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Is bacteria affecting your waist line?

October 14, 2017

So in case you missed out, the previous post explains why exactly you should care about the bacteria inside your gut and the effects it has on your health. Now obviously any bad effects to our long term health makes you take notice but what is of real interest, is the effect bacteria can have on our weight.  We have probably seen on the news the study showing babies born by C-section are more likely to grow up obese. If you didn't and your interested you can read about it here. An interesting factor of this study is that they continued to show this correlation when siblings where born through different methods.  Suggesting that the actual birthing method play a role in this link.  Researchers suggested the findings may be related to differences in gut bacteria which start from birth. Babies born by vaginal delivery have exposure to different bacteria which are known to be beneficial.

 

Now a major study showing links between gut bacteria and weight is very exciting news for people struggling with their weight management.  The bacteria in our gut has been shown to effect our mood and behavior but is this also affecting our food choices? Now bacteria are living beings and need nutrients to survive, which they get from us. Different bacteria want different things though, some want fats, some sugar, some fibre and vitamins and so depending on the balance and type of bacteria you have inside you, they and you have different needs.  This diverse community of microbes may influence our decisions by releasing signaling molecules into our gut. They also create more enzymes to aid digestion of certain types of food. For example if your microbes aid in the break down of sugar then you will digest more sugar and absorb those calories but if you had less of this bacteria those calories would pass right through you.  So these microbes may have the ability to effect our digestion and our weight.  Also, because the gut is linked to the immune system, the endocrine (hormonal) system and the nervous system, signals could also influence our physiologic and behavioral responses.  This could be giving us those bad food cravings! 

 

So I do have some good news, you can change the make up of microbes in your gut at any time. Get everything back in check and ensure these bacteria are not sabotaging your weight loss plan.  You can even expect to recognize some results in just a couple of days after making some simple changes.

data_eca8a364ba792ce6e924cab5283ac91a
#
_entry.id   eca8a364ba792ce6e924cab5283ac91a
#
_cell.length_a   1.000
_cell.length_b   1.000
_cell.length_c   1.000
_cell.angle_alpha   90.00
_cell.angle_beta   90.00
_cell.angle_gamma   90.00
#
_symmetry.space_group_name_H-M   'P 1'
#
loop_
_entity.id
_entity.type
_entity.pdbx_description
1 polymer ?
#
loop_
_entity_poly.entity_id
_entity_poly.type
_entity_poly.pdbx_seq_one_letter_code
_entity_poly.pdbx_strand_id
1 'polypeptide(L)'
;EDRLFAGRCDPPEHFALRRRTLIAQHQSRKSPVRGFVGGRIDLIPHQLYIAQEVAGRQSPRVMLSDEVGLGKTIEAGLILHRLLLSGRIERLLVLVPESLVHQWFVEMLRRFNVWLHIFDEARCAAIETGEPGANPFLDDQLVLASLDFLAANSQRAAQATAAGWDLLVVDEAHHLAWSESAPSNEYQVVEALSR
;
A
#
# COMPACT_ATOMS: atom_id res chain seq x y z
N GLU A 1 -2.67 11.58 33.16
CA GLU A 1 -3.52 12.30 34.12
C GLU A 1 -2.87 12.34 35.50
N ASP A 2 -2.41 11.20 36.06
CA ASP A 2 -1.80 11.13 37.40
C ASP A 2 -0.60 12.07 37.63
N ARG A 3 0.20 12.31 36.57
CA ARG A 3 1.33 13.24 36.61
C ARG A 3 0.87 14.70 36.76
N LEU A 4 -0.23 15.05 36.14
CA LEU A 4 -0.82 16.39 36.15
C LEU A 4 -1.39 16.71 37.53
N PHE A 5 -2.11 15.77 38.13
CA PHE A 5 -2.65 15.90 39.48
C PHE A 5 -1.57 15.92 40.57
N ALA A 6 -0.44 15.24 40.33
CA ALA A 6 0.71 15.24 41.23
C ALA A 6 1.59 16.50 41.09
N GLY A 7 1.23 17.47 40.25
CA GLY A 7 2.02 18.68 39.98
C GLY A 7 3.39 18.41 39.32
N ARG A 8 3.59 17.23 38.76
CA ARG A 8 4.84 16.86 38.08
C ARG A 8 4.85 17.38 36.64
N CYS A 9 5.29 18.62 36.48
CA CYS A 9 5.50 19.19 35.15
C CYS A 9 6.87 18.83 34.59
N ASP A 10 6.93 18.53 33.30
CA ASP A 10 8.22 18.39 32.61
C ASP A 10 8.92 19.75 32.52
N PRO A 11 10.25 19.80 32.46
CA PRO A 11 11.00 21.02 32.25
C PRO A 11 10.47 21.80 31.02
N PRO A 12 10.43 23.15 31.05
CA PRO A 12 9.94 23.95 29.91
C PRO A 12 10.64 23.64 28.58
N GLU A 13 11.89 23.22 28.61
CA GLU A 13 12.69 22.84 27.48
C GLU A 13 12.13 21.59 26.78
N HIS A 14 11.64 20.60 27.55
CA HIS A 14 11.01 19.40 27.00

• Probiotics - Repopulate your gut with healthy bacteria, naturally or with supplements. Food sources include lacto-fermented vegetables, such as sauerkraut, miso soup, kefir, polenta and yogurt is also a great source. Though these need to be taken regularly for benefit. 

  • Prebiotics - This is food/life for the good bacteria (opposite of antibiotics).  Fibre is a great prebiotic which supports healthy bacteria, as it reaches the large bowel relatively unchanged. It is found in fruit, vegetables, beans and legumes, mainly all plant based foods. By also reducing the amount of sugar you are restricting food and support to the bad bacteria. 

  • Minimize pesticide and antibiotic use - Obviously if it is medically necessary you need to take antibiotics, it would be dangerous not to. A good course of probiotics and prebiotics after a course of antibiotics can be beneficial in this case.  However, there is a lot of pesticides and antibiotics in our food that can cause changes in our guts, so maybe think free-range and organic when you can. 

  • Restrict processed foods - Aspartame, sucralose and preservatives have been proven to destroy healthy gut bacteria and can be found in many processed foods. 

 

So how do you make this information fit into your life and ensure that you have perfect digestive health?   For me this is a mixture of things, I personally love greek yogurt and I always go for the low fat option and try to eat it daily to maximise my probiotic intake. I aim to eat a lot of fruit and veg (fibre a prebiotic) to feed the good bacteria as well, and recognized that if I take antibiotics or go on a nice tropical holiday (lots of new bacteria on my food) things might go a little off track. Minimising the amount of processed food is a good idea for so many reasons, maintaining good digestive health is just another.  If you want to to find some recipies and some great info (from scientific sources) I am a huge fan of the food medic, I use her books regularly and the educational hub is a great place to get up-to-date information based on science and research. 

 

 

 

 

Sources 

http://www.naturalhealth365.com/gut-bacteria-flora-probiotic-foods-1638.html

https://www.ncbi.nlm.nih.gov/pmc/articles/PMC3788166/

http://www.nhs.uk/news/2016/09september/pages/c-section-babies-more-likely-to-grow-up-obese.aspx

https://www.ucsf.edu/news/2014/08/116526/do-gut-bacteria-rule-our-minds

http://www.webmd.boots.com/digestive-disorders/ss/slideshow-probiotics

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